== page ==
Thursday, October 3, 2013

Analysis of "Mapping Spread and Risk of Avian Influenza A (H7N9) in China"

The image below is a map from an analysis which predicts the distribution of H7N9 virus in China, based on a county by county mashup of a myriad of variables correlated to the human outbreak of H7N9 in China.

We (as well as the authors) see some problems / weaknesses with that analysis, but none-the-less the research paper is worth a read because of the raw data alone. We also think the analysis might have been significantly more elucidative had it included directional supply chain and logistics information.

Our quick take on the raw data, is that Chinese poultry markets were a force multiplier for the spread of H7N9 into the Human Population AND INTO THE WILD BIRD POPULATION.  Our SWAG is that the transmission vectors went something like this:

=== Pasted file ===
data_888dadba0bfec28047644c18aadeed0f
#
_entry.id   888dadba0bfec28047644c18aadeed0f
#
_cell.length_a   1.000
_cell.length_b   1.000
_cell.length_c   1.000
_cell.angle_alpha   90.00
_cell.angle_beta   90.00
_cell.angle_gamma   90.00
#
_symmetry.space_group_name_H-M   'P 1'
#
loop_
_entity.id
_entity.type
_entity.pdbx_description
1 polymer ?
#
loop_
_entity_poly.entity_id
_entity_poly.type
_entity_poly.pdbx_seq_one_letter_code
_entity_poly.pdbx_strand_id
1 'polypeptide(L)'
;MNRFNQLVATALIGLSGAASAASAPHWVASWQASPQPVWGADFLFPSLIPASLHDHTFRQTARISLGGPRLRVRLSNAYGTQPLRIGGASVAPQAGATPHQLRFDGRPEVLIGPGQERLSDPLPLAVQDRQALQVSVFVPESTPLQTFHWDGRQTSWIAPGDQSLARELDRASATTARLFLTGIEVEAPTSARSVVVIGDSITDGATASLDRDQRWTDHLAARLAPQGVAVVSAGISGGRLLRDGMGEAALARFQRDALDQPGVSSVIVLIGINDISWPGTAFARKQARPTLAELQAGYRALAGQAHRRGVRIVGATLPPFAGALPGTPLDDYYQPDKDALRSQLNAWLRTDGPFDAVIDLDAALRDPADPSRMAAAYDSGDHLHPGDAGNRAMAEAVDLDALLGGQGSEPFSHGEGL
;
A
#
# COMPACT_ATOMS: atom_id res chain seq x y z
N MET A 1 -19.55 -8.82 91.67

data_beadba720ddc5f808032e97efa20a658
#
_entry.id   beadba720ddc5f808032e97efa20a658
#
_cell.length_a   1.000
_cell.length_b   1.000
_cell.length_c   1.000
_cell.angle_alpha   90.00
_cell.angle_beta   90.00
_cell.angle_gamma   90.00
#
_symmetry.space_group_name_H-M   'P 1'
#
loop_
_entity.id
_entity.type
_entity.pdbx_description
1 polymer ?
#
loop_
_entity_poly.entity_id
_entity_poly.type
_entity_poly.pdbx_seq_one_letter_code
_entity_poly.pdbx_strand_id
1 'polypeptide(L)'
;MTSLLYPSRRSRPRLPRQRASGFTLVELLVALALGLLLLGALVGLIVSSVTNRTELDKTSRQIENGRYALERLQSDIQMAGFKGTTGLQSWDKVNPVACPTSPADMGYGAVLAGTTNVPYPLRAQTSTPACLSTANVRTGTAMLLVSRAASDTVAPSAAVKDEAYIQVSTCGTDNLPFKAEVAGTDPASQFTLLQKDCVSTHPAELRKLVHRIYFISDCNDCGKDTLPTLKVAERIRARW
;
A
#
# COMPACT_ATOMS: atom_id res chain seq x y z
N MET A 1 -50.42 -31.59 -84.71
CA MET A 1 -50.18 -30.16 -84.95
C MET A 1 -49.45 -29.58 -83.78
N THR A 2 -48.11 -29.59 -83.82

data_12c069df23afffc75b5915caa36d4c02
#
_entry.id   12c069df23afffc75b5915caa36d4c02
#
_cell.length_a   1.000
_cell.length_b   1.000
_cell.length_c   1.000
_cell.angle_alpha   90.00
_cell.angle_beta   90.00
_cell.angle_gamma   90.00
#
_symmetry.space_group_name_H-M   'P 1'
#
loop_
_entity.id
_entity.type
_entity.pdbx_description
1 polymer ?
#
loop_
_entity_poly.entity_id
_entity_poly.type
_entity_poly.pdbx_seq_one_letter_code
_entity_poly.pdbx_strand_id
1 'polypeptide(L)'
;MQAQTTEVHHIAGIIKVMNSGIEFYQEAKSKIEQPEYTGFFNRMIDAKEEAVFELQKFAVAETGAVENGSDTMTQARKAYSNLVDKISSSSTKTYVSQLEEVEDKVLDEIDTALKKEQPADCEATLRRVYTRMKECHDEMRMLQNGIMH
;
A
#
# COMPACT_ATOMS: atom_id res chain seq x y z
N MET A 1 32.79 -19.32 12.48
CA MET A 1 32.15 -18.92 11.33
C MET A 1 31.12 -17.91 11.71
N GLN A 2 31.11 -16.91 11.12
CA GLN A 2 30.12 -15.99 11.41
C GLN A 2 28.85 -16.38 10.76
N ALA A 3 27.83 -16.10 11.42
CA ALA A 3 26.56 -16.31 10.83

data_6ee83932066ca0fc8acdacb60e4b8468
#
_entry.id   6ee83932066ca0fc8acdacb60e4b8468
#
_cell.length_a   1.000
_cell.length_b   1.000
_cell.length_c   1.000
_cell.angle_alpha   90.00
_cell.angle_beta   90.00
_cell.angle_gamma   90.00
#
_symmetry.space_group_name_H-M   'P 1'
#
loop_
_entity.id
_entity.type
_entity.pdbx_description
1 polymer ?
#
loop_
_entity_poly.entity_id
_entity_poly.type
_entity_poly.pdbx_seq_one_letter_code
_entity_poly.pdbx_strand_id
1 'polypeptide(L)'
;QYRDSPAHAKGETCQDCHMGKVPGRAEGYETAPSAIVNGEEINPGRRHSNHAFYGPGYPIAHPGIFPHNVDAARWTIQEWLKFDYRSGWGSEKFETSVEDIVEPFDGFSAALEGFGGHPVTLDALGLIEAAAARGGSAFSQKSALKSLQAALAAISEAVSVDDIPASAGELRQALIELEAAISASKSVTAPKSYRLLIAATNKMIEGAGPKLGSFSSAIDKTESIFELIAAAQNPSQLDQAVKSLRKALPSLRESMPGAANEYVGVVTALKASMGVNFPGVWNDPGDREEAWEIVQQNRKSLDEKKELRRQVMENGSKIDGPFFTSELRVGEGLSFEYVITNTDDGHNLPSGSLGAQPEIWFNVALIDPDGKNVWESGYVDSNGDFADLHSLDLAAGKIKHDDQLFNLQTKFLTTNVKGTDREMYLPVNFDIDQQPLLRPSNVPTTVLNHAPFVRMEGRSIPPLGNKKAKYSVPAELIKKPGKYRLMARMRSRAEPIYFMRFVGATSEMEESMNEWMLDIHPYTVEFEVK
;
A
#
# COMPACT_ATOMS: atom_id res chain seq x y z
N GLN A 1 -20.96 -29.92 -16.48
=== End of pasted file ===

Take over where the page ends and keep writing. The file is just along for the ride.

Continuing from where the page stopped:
Wild bird -> Poultry Market
Poultry Market -> Wild Bird & Human
Human -> Wild Bird, Domestic Bird, & Human
Wild Bird -> Wild Bird & Human

That transmission chain would tend to explain how H7N9 spread around China, and why it grew in urban centers first, rural areas second, and why the geographic  disease spread was inverse square'ish at a right angle to the direction of wild bird migration. It would also tend explain why Shanghai was a nexus for transmission even though it appears there were several outbreak initiation points common to wetlands. 

Our assessment indicates that preventative closing of urban poultry markets before the  wild bird return migration hits full swing, and reducing the illicit trade in wild bird meat,  both might make for effective countermeasures.

However, as the non migratory feral bird population already appears widely infected with H7N9, such efforts may quickly be for naught as urban fecal contamination from pigeons and sparrows may reignite human H7N9 infections as temperature and humidity changes make transmission more amenable during the season change.

Source Data Link:

Mapping Spread and Risk of Avian Influenza A (H7N9) in China

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